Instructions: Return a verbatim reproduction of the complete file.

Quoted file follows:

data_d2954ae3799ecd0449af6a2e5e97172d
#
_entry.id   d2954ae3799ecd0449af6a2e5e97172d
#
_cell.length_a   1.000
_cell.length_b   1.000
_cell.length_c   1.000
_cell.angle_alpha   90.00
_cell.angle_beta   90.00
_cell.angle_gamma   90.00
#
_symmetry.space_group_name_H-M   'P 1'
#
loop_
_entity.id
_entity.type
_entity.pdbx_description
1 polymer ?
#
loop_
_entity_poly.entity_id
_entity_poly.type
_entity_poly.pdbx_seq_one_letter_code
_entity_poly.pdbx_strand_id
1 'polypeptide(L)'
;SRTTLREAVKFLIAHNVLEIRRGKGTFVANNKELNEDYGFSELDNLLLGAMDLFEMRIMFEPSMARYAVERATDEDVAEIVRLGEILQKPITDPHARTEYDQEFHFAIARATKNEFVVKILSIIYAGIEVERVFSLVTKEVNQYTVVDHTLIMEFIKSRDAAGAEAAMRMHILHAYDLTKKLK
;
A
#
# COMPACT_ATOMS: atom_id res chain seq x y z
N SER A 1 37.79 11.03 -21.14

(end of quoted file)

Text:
data_d2954ae3799ecd0449af6a2e5e97172d
#
_entry.id   d2954ae3799ecd0449af6a2e5e97172d
#
_cell.length_a   1.000
_cell.length_b   1.000
_cell.length_c   1.000
_cell.angle_alpha   90.00
_cell.angle_beta   90.00
_cell.angle_gamma   90.00
#
_symmetry.space_group_name_H-M   'P 1'
#
loop_
_entity.id
_entity.type
_entity.pdbx_description
1 polymer ?
#
loop_
_entity_poly.entity_id
_entity_poly.type
_entity_poly.pdbx_seq_one_letter_code
_entity_poly.pdbx_strand_id
1 'polypeptide(L)'
;SRTTLREAVKFLIAHNVLEIRRGKGTFVANNKELNEDYGFSELDNLLLGAMDLFEMRIMFEPSMARYAVERATDEDVAEIVRLGEILQKPITDPHARTEYDQEFHFAIARATKNEFVVKILSIIYAGIEVERVFSLVTKEVNQYTVVDHTLIMEFIKSRDAAGAEAAMRMHILHAYDLTKKLK
;
A
#
# COMPACT_ATOMS: atom_id res chain seq x y z
N SER A 1 37.79 11.03 -21.14